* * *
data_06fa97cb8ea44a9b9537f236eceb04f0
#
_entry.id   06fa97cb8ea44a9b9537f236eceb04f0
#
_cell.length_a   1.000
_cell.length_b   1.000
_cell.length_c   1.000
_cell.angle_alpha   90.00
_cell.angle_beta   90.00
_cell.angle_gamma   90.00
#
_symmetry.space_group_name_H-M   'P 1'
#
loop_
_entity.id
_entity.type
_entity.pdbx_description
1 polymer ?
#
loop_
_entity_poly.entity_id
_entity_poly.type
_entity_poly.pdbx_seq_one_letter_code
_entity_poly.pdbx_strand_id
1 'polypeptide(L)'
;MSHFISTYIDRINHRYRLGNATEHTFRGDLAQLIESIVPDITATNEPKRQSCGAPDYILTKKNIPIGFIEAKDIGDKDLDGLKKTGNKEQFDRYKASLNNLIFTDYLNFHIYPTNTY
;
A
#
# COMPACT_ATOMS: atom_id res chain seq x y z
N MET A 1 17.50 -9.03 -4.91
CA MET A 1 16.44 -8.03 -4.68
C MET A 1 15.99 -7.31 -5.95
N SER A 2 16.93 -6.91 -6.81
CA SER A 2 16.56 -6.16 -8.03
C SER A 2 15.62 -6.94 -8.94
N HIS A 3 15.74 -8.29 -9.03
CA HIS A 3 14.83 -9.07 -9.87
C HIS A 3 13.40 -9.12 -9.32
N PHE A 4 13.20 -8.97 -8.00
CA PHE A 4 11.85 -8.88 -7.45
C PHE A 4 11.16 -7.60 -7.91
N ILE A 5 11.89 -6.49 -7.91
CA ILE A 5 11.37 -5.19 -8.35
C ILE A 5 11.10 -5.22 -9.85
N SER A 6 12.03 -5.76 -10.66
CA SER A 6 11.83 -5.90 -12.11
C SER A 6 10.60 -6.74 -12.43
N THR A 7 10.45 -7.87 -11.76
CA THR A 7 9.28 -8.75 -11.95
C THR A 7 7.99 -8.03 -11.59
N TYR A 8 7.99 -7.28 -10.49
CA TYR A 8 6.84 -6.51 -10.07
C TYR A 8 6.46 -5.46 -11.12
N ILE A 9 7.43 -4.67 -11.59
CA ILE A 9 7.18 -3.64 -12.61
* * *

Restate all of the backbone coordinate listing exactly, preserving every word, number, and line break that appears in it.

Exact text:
data_06fa97cb8ea44a9b9537f236eceb04f0
#
_entry.id   06fa97cb8ea44a9b9537f236eceb04f0
#
_cell.length_a   1.000
_cell.length_b   1.000
_cell.length_c   1.000
_cell.angle_alpha   90.00
_cell.angle_beta   90.00
_cell.angle_gamma   90.00
#
_symmetry.space_group_name_H-M   'P 1'
#
loop_
_entity.id
_entity.type
_entity.pdbx_description
1 polymer ?
#
loop_
_entity_poly.entity_id
_entity_poly.type
_entity_poly.pdbx_seq_one_letter_code
_entity_poly.pdbx_strand_id
1 'polypeptide(L)'
;MSHFISTYIDRINHRYRLGNATEHTFRGDLAQLIESIVPDITATNEPKRQSCGAPDYILTKKNIPIGFIEAKDIGDKDLDGLKKTGNKEQFDRYKASLNNLIFTDYLNFHIYPTNTY
;
A
#
# COMPACT_ATOMS: atom_id res chain seq x y z
N MET A 1 17.50 -9.03 -4.91
CA MET A 1 16.44 -8.03 -4.68
C MET A 1 15.99 -7.31 -5.95
N SER A 2 16.93 -6.91 -6.81
CA SER A 2 16.56 -6.16 -8.03
C SER A 2 15.62 -6.94 -8.94
N HIS A 3 15.74 -8.29 -9.03
CA HIS A 3 14.83 -9.07 -9.87
C HIS A 3 13.40 -9.12 -9.32
N PHE A 4 13.20 -8.97 -8.00
CA PHE A 4 11.85 -8.88 -7.45
C PHE A 4 11.16 -7.60 -7.91
N ILE A 5 11.89 -6.49 -7.91
CA ILE A 5 11.37 -5.19 -8.35
C ILE A 5 11.10 -5.22 -9.85
N SER A 6 12.03 -5.76 -10.66
CA SER A 6 11.83 -5.90 -12.11
C SER A 6 10.60 -6.74 -12.43
N THR A 7 10.45 -7.87 -11.76
CA THR A 7 9.28 -8.75 -11.95
C THR A 7 7.99 -8.03 -11.59
N TYR A 8 7.99 -7.28 -10.49
CA TYR A 8 6.84 -6.51 -10.07
C TYR A 8 6.46 -5.46 -11.12
N ILE A 9 7.43 -4.67 -11.59
CA ILE A 9 7.18 -3.64 -12.61